Surely, this must be the case for the KRV and other major projects being developed within the Far North district.
The 2017 OECD environmental performance review of New Zealand defines development contributions as one-off levies imposed by territorial authorities on developers to finance parts of the capital costs associated with new development, notably the provision of trunk infrastructure. Their cost is commonly passed on to the purchasers of new houses or commercial premises as part of the sale price. They typically fund a relatively small part of local public infrastructure investment.
The OECD review states that development contributions are an important instrument to stimulate efficient use of land and infrastructure and to promote better environmental outcomes. It also adds that systematic use of such contributions and rates guide efficient and sustainable urban land use by, among other criteria, reflecting the true cost of development on infrastructure and service provision and associated environmental costs.
In 2015 Council resolved to suspend development contributions in light of a perceived economic downturn and has resolved not re-commence them for the term of the district’s’ Long Term Plan 2018-28 in spite of obvious significant economic upturn in areas such as Kerikeri and Waipapa.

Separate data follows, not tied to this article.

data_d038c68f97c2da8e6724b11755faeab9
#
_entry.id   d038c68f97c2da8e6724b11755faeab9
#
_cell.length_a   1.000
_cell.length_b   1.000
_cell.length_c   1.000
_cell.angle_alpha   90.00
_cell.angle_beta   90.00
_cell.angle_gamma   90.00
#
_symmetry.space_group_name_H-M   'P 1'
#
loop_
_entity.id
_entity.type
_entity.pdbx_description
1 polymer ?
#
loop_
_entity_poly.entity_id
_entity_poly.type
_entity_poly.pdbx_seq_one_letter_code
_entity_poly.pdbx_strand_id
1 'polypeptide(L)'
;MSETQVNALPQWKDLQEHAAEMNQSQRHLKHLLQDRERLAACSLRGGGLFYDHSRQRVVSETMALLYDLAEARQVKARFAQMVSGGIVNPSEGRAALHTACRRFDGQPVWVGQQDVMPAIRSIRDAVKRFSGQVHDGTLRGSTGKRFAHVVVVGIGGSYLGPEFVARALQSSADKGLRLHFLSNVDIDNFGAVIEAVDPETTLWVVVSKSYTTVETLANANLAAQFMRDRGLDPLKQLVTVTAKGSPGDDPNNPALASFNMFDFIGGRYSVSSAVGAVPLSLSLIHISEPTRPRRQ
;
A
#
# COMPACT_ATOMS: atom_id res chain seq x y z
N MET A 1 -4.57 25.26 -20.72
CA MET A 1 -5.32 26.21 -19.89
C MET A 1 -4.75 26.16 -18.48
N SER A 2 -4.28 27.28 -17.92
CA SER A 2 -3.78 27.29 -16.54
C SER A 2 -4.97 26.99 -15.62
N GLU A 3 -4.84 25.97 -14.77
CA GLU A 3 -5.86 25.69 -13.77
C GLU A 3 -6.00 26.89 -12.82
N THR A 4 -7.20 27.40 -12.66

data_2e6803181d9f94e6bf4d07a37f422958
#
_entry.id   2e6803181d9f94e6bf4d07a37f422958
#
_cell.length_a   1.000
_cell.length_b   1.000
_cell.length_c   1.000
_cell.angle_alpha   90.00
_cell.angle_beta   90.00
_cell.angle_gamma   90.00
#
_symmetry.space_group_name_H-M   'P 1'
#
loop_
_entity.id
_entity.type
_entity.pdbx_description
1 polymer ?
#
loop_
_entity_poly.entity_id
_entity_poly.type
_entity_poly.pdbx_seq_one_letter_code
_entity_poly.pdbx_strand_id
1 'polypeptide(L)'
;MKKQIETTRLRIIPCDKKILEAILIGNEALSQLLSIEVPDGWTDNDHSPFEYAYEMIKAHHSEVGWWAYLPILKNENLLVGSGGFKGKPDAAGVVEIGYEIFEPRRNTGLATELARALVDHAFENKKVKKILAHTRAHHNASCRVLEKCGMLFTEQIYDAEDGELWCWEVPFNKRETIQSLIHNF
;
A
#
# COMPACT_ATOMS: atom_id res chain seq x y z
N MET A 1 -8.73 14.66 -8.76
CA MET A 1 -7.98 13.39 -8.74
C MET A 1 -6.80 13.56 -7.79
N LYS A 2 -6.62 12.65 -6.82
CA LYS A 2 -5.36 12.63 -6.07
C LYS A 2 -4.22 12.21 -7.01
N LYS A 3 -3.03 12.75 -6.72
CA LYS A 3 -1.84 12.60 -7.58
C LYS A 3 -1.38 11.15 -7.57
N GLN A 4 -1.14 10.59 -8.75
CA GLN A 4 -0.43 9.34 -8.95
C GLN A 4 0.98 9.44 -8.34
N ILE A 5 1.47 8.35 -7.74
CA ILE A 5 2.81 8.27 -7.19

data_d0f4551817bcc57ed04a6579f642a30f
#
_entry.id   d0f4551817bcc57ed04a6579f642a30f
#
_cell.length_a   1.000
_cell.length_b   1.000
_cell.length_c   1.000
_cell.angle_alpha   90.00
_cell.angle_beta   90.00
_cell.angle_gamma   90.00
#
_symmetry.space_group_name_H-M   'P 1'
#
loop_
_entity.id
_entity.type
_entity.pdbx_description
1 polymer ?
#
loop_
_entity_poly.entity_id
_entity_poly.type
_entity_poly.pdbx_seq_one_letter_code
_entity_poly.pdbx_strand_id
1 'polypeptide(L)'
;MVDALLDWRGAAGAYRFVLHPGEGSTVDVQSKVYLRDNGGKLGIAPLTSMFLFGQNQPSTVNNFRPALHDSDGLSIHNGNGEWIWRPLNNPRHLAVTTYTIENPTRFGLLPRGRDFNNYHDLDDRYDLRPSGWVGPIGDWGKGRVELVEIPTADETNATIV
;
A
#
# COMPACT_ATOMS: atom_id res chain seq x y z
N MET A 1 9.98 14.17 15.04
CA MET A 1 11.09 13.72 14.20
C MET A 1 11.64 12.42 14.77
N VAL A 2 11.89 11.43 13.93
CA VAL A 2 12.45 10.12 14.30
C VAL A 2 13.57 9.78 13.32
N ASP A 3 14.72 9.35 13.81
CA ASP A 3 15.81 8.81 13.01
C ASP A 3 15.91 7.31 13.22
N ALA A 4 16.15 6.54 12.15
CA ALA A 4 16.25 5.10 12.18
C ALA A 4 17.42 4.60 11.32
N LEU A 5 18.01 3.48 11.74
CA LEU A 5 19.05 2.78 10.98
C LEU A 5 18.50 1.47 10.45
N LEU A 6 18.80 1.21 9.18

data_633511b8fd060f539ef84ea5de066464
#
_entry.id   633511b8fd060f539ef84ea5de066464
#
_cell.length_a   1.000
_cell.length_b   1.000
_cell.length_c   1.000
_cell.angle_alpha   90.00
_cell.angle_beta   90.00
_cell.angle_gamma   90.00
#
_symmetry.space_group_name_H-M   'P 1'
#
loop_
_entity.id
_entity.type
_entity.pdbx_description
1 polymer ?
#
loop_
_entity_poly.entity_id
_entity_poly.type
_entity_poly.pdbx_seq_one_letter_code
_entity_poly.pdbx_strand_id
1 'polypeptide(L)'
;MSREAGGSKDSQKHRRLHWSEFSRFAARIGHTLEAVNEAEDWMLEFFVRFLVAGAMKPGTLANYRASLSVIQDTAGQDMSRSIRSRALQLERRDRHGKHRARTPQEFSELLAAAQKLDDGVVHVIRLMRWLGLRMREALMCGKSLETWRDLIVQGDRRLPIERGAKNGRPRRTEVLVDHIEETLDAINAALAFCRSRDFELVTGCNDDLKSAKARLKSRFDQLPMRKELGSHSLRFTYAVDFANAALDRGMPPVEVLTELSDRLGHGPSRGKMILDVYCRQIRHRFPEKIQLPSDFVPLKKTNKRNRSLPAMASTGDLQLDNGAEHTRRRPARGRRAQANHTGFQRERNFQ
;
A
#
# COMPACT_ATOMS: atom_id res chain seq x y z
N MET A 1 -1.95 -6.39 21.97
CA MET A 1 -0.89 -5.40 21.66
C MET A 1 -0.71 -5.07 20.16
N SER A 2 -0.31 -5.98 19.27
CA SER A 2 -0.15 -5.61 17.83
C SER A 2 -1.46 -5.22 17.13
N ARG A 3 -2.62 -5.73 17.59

In a March 2013 submission to the Department of Internal Affairs on development contributions, Local Government New Zealand made the very pertinent points that they were unaware of any evidence that reducing development contributions would reduce house prices or improve housing affordability and that there was an intrinsic link between development contributions, rates and the level of investment in providing infrastructure for growth. Any changes to one element in the financial mix would impact on the others and that removing development contributions would shift the burden on to other sources of infrastructure funding including rates.
Council’s plan to conduct a comprehensive review of all funding mechanisms, including rates, development contributions, fees and charges within the next two years is far too nebulous. It should already have been well under way.
In the meantime Council has signalled that it will negotiate development agreements for significant developments where there are significant infrastructure impacts from the development. That process needs to be totally transparent for ratepayers to trust that cost allocations have not been distorted in favour of developers as its policy has done so for the past few years.
For the Arvida financial year 2018 revenue of $132.3 million was up 30 percent on the previous year and underlying profit was up 43 percent to $33.0 million.
A developer is such sound shape must contribute fairly to the cost of ancillary infrastructure requirements and any move to exempt Arvida from contributions with respect to KRV should be soundly rejected.
If Mayor Carter's council continues to ignore this significant ratepayer issue there are bound to be electoral consequences late in 2019.